2. Judges are appointed or elected, in a variety of ways, in the United States they are appointed by the president, by and with the consent of the senate; in some of the states they are appointed by the governor, the governor and senate, or by the legislature. In the United States, and some of the states, they hold their offices during good behaviour; in others, as in New York, during, good behaviour, or until they shall attain a certain age and in others for a limited term of years.
3. Impartiality is the first duty of a judge; before he gives an opinion, or sits in judgment in a cause, he ought to be certain that he has no bias for or against either of the parties; and if he has any (the slightest) interest in the cause, he is disqualified from sitting as judge; aliquis non debet esse judex in propria causa; 8 Co. 118; 21 Pick. Rep. 101; 5 Mass. 92; 13 Mass. 340; 6 Pick. R. 109; 14 S. & R. 157-8; and when he is aware of such interest, he ought himself to refuse to sit on the case. It seems it is discretionary with him whether he will sit in a cause in which he has been of counsel. 2 Marsh. 517; Coxe, 164; see 2 Binn. 454. But the delicacy which characterizes the judges in this country, generally, forbids their sitting in such a cause.
4. He must not only be impartial, but he must follow and enforce the law, whether good or bad. He is bound to declare what the law is, and not to make it; he is not an arbitrator, but an interpreter of the law. It is his duty to be patient in the investigation of the case, careful in considering it, and firm in his judgment. He ought, according to Cicero, "never to lose sight that he is a man, and that he cannot exceed the power given him by his commission; that not only power, but public confidence has been given to him; that he ought always seriously to attend not to his wishes but to the requisitions of law, of justice and religion." Cic. pro. Cluentius. A curious case of judicial casuistry is stated by Aulus Gellius Att. Noct. lib: 14, cap. 2, which may be interesting to the reader.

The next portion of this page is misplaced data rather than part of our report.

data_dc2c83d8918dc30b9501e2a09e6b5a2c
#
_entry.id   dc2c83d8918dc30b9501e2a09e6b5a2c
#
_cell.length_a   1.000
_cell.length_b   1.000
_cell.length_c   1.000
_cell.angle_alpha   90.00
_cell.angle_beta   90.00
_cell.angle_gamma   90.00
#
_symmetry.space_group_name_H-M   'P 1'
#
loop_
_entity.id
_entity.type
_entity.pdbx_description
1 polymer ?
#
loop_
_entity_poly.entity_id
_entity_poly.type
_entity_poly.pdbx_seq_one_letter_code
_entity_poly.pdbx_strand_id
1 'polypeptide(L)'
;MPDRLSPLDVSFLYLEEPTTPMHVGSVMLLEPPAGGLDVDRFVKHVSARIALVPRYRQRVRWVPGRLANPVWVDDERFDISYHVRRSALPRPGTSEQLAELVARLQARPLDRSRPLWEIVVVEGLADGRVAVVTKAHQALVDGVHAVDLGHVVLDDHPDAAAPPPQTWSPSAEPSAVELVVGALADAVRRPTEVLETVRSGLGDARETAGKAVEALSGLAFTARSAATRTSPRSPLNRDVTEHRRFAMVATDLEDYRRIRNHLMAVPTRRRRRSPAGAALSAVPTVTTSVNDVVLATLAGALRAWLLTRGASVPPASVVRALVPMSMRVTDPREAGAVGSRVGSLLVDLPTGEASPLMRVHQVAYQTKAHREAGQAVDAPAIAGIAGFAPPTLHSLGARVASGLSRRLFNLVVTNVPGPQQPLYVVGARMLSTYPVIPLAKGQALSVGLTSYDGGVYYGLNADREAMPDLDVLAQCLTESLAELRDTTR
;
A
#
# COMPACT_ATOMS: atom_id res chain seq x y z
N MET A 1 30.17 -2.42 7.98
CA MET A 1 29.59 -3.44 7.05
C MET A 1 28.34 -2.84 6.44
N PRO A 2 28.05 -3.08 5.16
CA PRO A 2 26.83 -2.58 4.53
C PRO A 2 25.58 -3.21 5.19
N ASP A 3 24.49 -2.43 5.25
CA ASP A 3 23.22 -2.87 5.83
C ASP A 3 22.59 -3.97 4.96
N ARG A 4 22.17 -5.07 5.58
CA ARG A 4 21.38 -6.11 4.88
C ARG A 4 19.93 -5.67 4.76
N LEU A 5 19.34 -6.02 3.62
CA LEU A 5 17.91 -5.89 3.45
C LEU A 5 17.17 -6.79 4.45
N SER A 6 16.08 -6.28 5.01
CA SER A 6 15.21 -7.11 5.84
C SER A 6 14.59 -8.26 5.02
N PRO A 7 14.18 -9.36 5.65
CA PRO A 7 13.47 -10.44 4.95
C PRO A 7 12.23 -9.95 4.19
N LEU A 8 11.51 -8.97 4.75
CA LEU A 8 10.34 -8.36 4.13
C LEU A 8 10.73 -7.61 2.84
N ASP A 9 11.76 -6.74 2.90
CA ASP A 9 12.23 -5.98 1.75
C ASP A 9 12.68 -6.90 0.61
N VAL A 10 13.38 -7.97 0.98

5. While acting within the bounds of his jurisdiction, the judge is hot responsible for any error of judgment, nor mistake he may commit as a judge. Co. Litt. 294; 2 Inst. 422; 2 Dall. R. 160; 1 Yeates, R. 443; N. & M'C. 168; 1 Day, R. 315; 1 Root, R. 211; 3 Caines, R. 170; 5 John. R. 282; 9 John. R. 395; 11 John. R. 150; 3 Marsh. R. 76; 1 South. R. 74; 1 N. H. Rep. 374; 2 Bay, 1, 69; 8 Wend. 468; 3 Marsh. R. 76,. When he acts corruptly, he may be impeached. 5 John. R. 282; 8 Cowen, R. 178; 4 Dall. R. 225.
6. A judge is not competent as a witness in a cause trying before him, for this, among other reasons, that he can hardly be deemed capable of impartially deciding on the admissibility of his own testimony, or of weighing. it against that of another. Martin's R. N. S. 312. Vide, Com. Dig. Courts, B 4, C 2, E 1, P 16 justices, 1 1, 2, and 3; 14 Vin. Ab. 573; Bac. Ab. Courts, &c., B; 1 Kent, Com. 291; Ayl. Parerg. 309; Story, Const. Index, h.t. See U. S. Dig. Courts, I, where will be found an abstract of various decisions relating to the appointment and powers of judges in different states. Vide Equality; Incompetency.;